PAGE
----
BCTF Teacher Newsmagazine: Volume 24, Number 3, November/December 2011
Like lambs to the slaughter: The erosion of the cultured citizen
By Sean M. Douglas
“I have never let school interfere with my education” wrote Mark Twain as he considered his own understanding of the world; but how long before someone holds a mirror up to public education and realizes that the reflection of the students staring back is not the one they thought they would see? It is a shame to see Mr. Clemens’ (Twains’ dual persona) fears become a reality as education becomes lost within the school.
Perhaps what first needs to be asked is, what should an education look like, versus what kind of learning is currently shaping the next generation?
One can hardly deny that education has changed since, say, the days of Socrates, and it is clear that the age of texting and self-corrective technology has led to a decline in communication skills, and while the decline of such proficiency is unfortunate, it will not be “the way to a dusty death.” What is unfortunate, however, is education’s digression from culture in the classroom, for it is through the process of being cultured that all skills follow; “ay, there’s the rub!”
There is, however, a great irony in such a digression of culture, for what often brings culture to a standstill is what occurs in the school itself, the same institution that one would assume seeks to shape the hearts and minds of the future. Then again, it is the ministry whose three objectives “focus on establishing high levels of student achievement; reducing the gaps in student achievement; and ensuring high levels of public confidence in public education.” When the emphasis of education is based around statistics and external perception, it is no wonder that students are not developing a sense of personal identity, citizenship, and culture.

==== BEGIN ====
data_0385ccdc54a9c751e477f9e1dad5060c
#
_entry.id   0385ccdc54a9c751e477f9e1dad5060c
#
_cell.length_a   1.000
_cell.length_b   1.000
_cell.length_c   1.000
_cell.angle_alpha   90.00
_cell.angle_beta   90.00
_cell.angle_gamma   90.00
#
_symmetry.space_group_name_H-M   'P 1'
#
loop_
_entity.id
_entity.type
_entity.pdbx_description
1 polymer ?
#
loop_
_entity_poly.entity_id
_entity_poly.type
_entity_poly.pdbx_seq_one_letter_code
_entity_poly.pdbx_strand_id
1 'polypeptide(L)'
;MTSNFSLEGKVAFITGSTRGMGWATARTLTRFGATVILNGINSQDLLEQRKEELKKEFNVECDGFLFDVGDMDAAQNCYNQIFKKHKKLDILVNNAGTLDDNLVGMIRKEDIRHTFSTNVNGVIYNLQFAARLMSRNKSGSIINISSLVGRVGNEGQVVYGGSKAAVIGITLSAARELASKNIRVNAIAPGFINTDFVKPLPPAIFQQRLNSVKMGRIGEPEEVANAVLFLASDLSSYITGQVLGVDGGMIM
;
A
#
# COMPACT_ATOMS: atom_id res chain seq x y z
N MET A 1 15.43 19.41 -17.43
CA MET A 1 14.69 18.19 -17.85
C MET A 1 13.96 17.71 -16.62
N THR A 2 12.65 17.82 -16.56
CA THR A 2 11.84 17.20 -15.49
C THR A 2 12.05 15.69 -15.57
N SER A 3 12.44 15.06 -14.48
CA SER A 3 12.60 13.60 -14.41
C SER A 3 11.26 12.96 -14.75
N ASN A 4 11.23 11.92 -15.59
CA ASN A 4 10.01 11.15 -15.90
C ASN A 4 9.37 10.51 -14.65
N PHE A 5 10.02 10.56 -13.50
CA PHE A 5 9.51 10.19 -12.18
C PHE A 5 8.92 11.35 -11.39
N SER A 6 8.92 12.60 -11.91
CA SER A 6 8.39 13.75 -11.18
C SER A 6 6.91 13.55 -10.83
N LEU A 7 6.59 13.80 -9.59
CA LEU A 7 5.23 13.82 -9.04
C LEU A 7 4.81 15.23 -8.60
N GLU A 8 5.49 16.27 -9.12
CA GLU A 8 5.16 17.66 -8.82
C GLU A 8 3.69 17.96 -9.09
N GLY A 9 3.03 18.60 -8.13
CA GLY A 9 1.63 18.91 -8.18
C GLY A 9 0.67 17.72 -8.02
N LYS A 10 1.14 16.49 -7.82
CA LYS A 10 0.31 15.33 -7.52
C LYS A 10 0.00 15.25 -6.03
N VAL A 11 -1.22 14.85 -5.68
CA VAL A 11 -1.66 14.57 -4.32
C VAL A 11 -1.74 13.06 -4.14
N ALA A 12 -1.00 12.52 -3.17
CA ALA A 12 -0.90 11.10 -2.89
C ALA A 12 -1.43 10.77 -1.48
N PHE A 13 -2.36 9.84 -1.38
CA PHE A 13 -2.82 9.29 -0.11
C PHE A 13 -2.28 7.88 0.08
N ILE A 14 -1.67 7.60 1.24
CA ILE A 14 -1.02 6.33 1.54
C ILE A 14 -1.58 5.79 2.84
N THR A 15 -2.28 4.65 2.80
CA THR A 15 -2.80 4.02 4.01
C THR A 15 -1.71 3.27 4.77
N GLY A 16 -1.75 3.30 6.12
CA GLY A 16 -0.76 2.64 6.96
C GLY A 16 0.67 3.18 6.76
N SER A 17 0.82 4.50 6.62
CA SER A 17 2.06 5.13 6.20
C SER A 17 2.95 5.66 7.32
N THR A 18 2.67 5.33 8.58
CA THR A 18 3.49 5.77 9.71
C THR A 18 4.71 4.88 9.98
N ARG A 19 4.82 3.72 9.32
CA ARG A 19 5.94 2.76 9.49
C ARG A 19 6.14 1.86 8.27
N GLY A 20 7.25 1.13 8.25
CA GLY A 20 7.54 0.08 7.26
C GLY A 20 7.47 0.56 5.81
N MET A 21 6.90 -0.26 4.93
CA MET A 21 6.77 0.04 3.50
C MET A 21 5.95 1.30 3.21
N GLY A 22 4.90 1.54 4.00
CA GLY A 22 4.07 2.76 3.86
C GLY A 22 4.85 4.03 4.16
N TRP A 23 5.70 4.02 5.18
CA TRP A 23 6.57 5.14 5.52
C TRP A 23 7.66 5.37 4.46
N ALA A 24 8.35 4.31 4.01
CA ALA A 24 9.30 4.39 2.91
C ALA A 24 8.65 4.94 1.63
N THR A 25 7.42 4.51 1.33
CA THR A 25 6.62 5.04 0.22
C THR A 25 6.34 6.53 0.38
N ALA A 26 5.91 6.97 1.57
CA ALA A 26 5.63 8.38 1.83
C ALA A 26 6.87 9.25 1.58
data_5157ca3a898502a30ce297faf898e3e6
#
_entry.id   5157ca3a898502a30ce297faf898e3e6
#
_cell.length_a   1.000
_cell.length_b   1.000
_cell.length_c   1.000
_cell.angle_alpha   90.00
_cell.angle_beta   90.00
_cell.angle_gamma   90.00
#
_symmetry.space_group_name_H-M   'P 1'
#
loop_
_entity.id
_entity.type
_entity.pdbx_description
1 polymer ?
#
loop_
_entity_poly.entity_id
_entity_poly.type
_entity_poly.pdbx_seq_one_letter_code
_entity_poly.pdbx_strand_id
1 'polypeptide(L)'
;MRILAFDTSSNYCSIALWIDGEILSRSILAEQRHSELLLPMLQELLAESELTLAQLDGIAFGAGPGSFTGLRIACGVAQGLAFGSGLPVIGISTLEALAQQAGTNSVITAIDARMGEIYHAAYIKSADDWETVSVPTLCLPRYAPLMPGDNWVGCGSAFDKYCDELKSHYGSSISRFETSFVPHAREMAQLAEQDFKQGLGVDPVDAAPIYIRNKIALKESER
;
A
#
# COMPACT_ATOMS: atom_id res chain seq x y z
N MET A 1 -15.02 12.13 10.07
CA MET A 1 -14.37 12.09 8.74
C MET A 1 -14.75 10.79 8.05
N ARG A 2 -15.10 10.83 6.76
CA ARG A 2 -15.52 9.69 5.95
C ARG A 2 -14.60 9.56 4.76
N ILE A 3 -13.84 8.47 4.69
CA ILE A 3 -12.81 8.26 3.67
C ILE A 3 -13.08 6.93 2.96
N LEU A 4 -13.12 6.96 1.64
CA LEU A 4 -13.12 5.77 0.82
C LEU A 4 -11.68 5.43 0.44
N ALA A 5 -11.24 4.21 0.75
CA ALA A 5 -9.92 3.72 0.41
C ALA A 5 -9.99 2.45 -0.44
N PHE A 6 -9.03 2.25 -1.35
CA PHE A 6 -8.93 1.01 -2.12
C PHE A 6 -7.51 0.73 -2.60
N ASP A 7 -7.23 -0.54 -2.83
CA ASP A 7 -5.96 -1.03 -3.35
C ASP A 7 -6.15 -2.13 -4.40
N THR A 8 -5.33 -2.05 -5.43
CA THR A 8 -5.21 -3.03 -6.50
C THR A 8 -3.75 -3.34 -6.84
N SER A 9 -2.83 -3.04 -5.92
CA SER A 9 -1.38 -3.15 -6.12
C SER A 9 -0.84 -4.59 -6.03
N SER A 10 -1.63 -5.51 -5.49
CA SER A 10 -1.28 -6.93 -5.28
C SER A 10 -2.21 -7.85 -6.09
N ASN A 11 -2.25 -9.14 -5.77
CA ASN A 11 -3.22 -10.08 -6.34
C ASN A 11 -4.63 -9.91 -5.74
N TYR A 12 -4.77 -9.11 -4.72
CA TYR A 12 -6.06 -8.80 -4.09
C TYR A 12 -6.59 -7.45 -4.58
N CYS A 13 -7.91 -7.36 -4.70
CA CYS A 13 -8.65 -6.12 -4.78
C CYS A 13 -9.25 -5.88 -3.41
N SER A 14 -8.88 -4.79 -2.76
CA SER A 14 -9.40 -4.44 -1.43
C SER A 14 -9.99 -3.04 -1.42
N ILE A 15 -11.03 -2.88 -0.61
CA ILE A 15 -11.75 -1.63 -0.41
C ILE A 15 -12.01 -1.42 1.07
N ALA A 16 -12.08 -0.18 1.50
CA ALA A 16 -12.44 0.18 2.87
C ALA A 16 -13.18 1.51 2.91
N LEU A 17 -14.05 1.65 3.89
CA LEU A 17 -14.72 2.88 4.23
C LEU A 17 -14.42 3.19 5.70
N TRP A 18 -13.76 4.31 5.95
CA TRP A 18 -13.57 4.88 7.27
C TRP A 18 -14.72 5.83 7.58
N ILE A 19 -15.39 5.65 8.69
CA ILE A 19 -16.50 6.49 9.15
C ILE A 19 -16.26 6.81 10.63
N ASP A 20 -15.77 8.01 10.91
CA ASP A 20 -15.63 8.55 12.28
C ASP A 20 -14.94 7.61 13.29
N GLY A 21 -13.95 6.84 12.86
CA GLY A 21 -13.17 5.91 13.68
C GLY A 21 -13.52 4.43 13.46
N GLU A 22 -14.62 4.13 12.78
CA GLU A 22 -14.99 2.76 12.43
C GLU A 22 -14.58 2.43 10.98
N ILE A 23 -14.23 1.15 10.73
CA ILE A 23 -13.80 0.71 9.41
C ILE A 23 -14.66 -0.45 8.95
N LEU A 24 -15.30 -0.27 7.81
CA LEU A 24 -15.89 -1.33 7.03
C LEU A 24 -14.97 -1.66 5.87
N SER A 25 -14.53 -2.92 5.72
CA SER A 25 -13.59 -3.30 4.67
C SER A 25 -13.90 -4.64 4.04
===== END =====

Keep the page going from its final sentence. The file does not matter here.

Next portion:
Perhaps schools no longer know how to effectively implement the values of culture, for now that we have become so immersed in politics, we are so overwrought with tensions that our sensitivity and our fear of being unpolitically correct has eroded culture itself. One’s ability to teach classic literature, art, music, history, philosophy, and theory, is successfully being eroded, and it is these disciplines that are necessary for students to become cultured citizens.
British Columbia Teachers’ Federation Teacher Newsmagazine, Nov-Dec 2011